A beautifully written and deeply sensitive biography of Alice Guy Blache, now regarded as the mother of cinema, and Gustave Eiffel, two compelling figures in Paris at the beginning of the 20th century.
During a time when business was dominated by men, Alice Guy Blaché wrote and directed hundreds of films in Paris for the Gaumont film company, and then continued her career as the first female film director in New York and Fort Lee, New Jersey before the film industry moved to Hollywood.
Gustave Eiffel, whose name is synonymous with his famous tower, advanced both the business and technology of motion pictures. He was a founding partner of Gaumont and president of the company from its inception in 1895 until 1907 when Alice left for the United States.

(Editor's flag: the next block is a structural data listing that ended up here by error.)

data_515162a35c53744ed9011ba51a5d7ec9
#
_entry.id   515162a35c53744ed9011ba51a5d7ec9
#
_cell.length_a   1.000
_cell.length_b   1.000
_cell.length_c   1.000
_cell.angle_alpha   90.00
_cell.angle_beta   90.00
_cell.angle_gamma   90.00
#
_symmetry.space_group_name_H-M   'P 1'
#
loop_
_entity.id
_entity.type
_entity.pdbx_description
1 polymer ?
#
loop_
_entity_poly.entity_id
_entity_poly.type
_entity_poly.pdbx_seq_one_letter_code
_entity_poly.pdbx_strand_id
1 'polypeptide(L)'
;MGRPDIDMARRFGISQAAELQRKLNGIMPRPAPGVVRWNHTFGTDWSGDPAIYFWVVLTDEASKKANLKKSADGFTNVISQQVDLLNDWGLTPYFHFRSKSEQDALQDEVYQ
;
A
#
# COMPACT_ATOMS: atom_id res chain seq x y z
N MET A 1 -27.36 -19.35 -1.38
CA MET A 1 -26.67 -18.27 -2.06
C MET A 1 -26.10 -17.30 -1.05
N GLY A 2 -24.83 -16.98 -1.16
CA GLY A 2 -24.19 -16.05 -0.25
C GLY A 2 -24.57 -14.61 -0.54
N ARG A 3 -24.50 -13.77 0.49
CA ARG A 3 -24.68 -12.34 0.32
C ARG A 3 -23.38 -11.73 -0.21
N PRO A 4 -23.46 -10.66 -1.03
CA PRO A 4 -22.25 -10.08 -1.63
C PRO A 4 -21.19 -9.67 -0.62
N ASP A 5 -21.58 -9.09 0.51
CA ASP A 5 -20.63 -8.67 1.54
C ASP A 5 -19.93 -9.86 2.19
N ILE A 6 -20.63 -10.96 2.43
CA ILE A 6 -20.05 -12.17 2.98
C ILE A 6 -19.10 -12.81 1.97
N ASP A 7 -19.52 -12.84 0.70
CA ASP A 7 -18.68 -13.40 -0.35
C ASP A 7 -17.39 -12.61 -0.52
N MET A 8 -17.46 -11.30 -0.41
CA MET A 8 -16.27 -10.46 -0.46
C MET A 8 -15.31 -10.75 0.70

Using clear, flowing language and a wealth of historically accurate detail, Janelle Dietrick draws on memoirs, autobiographical texts, correspondence, and interviews to create an intimate portrait of these two remarkable people. The result is a unique love story in another time and place—Alice and Eiffel in the context of Belle Époque Paris where they shared a glittering social life, family ties, work, and a deep bond.
This double biography will be of great interest to those specializing in early cinema and anyone interested in the enigmas that are Alice Guy Blaché and Gustave Eiffel.